Adapted physical education is the art and science of developing, implementing and monitoring an instructional program for a learner to give him or her the necessary skills for a lifetime of leisure, recreation and sport experience to enhance physical fitness and wellness. The teaching of adapted physical education has for a long time faced several agreements and disagreements that has supported the continued teaching or deterred its teaching.

Development of individualized education programs. Students are given individualized education programs that are consistent with the legislation.  (Joseph Winnick & David Porretta, 2016). This have enhanced sport participation because each student has his or her own education program that best suits them, for instances special  programs for students with disabilities. Furthermore, new methods of administering the new Brockport physical fitness tests to see whether the students are actually learning from the lessons and whether some adjustments need to made in the physical education lessons. These individualized education programs actually supports the teaching of adapted physical education to a greater percentage.

Training of physical educators in order to gain skills required to teach students with disabilities and those with no disabilities. Trained teachers were effective at assisting students to improve their motor performance in integrated physical education classes. (Cathy Houston-Wilson, John M Dunn, Hans van der Mars & Jeffrey McCubbin, 1997). Trained teachers have skills to handle and teach both students with disabilities and those with no disabilities. This makes it easier for the teacher to integrate the classes and even reduces the number of lessons for the same topic as both students are taught in the same lesson. Student performance is also improved because the students can share ideas and even help each other where one finds difficulties. This way adapted physical education is encouraged.

Physical educators may have different attitudes towards their students. This may also depend on whether the students are physically handicapped or have learning handicaps. Physical educators have more favorable attitudes towards students with learning handicaps than those with physical handicaps. (Terry L Rizzo, 1984). Teachers finds students with learning handicaps easier to deal with because they understand their problems and have solutions to those problems since most educators are trained on skills of dealing with learning handicaps. Unfornately, most educators are not trained on how to deal with students with physical handicaps, so these students are mostly neglected. In addition, as grade level advances from primary to intermediate and upper, the teachers’ attitude progressively becomes less favorable. Attitude of the physical educators towards students with physical handicaps does not support the teaching of physical education.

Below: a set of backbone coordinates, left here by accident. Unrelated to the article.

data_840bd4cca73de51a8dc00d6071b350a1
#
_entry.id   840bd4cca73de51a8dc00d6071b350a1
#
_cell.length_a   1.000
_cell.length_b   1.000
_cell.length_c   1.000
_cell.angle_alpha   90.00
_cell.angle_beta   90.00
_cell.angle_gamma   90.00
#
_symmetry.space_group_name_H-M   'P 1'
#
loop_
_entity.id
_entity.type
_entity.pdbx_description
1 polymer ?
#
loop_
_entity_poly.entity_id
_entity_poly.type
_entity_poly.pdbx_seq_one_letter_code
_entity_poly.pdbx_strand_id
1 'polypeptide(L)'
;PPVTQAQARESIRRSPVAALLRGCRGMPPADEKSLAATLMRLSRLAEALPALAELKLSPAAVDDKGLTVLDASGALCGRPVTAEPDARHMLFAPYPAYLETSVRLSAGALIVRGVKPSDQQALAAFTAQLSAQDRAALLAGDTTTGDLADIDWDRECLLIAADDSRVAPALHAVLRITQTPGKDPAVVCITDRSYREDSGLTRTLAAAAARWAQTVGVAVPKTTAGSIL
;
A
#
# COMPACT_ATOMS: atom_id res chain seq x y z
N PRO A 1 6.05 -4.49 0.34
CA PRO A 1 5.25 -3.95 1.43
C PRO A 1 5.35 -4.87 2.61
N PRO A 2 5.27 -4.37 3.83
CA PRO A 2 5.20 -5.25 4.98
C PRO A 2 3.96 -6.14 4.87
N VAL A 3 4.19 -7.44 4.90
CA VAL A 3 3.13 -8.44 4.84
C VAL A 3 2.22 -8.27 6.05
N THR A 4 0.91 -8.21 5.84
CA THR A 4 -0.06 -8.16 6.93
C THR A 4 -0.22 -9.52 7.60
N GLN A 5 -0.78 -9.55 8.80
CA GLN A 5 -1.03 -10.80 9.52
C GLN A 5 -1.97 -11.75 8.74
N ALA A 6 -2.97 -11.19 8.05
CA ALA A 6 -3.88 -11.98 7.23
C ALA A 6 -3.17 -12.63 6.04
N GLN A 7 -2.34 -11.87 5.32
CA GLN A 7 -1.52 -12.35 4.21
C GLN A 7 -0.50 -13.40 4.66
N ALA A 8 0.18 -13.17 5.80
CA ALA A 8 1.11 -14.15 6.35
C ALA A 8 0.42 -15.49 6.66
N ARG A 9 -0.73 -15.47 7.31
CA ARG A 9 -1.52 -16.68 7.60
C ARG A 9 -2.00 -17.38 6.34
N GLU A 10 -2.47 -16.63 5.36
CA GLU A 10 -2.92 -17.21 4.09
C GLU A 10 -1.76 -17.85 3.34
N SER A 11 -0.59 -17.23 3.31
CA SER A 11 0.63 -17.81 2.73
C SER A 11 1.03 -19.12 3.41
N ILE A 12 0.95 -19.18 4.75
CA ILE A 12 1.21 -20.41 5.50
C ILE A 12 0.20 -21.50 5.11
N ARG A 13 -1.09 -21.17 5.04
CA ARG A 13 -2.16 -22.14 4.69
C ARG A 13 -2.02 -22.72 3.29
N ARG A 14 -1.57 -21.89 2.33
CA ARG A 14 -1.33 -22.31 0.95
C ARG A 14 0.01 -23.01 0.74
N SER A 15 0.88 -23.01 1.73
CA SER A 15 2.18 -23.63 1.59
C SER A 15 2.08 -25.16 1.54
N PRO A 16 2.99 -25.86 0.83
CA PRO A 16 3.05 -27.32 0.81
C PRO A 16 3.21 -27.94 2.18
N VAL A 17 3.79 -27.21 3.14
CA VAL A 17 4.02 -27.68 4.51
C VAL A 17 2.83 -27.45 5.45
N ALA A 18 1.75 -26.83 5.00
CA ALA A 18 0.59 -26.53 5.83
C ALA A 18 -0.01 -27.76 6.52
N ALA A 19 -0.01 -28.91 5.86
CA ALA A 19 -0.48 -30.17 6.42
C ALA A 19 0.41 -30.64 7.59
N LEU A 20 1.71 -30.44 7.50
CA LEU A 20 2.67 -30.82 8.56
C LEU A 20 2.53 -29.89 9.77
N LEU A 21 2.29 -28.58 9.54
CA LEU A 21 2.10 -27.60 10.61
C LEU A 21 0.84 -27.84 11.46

One must have a sporting body in order to take part in physical education. Physical education extends beyond the normative conception of having a sporting body.(Hayley Fitzgerald,2015). Most young people have this perception that physical education majorly means that one must have a sporting body. This is not true because even people living with disabilities can actually participate in sports and they actually perform so well in physical education than most people with no disabilities. This argument is against physical education for people living with disabilities and alienates them from recreational and sporting activities.

In conclusion, Adapted physical education is important in improving physical fitness and wellness. Leisure and recreational activities including sports should be encouraged at all costs because it helps in fighting major health problems today. People living with disabilities should be encouraged to take part in physical education. Therefore, adapted physical education should be supported at all levels in a community.


Joseph Winnick & David Porretta, (2016).Human kinetics. Adapted Physical Education and Sport 6th edition.

Terry L Rizzo, (1984). Adapted Physical Activity Quarterly, 1(4) 267-274.

Cathy Houston – Wilson, John M Dunn, Hans van der Mars & Jeffrey McCubbin, (1997). Adapted Physical Activity Quarterly, 14(4), 298-313.

Hayley Fitzgerald,(2005). Physical Education and Sport Pedagogy, 10(1), 41-59.